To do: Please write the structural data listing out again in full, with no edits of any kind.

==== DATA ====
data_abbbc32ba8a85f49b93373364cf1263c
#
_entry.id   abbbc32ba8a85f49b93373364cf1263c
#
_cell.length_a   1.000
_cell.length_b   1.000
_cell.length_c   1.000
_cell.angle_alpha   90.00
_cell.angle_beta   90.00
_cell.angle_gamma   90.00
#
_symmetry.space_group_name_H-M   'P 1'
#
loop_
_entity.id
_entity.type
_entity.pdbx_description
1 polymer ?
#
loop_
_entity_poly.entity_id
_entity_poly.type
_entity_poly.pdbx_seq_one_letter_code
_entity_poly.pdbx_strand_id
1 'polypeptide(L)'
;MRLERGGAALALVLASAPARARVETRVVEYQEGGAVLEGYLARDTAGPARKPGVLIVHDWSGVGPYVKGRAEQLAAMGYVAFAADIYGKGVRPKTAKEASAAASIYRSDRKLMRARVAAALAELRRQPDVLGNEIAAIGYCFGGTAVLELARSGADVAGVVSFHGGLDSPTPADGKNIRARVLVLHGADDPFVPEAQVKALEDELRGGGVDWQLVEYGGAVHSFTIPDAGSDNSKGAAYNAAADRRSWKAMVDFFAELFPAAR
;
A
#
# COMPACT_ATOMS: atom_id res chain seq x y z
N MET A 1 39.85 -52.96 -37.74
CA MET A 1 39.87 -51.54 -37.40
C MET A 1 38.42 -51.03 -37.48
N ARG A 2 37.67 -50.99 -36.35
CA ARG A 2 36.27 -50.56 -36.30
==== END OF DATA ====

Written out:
data_abbbc32ba8a85f49b93373364cf1263c
#
_entry.id   abbbc32ba8a85f49b93373364cf1263c
#
_cell.length_a   1.000
_cell.length_b   1.000
_cell.length_c   1.000
_cell.angle_alpha   90.00
_cell.angle_beta   90.00
_cell.angle_gamma   90.00
#
_symmetry.space_group_name_H-M   'P 1'
#
loop_
_entity.id
_entity.type
_entity.pdbx_description
1 polymer ?
#
loop_
_entity_poly.entity_id
_entity_poly.type
_entity_poly.pdbx_seq_one_letter_code
_entity_poly.pdbx_strand_id
1 'polypeptide(L)'
;MRLERGGAALALVLASAPARARVETRVVEYQEGGAVLEGYLARDTAGPARKPGVLIVHDWSGVGPYVKGRAEQLAAMGYVAFAADIYGKGVRPKTAKEASAAASIYRSDRKLMRARVAAALAELRRQPDVLGNEIAAIGYCFGGTAVLELARSGADVAGVVSFHGGLDSPTPADGKNIRARVLVLHGADDPFVPEAQVKALEDELRGGGVDWQLVEYGGAVHSFTIPDAGSDNSKGAAYNAAADRRSWKAMVDFFAELFPAAR
;
A
#
# COMPACT_ATOMS: atom_id res chain seq x y z
N MET A 1 39.85 -52.96 -37.74
CA MET A 1 39.87 -51.54 -37.40
C MET A 1 38.42 -51.03 -37.48
N ARG A 2 37.67 -50.99 -36.35
CA ARG A 2 36.27 -50.56 -36.30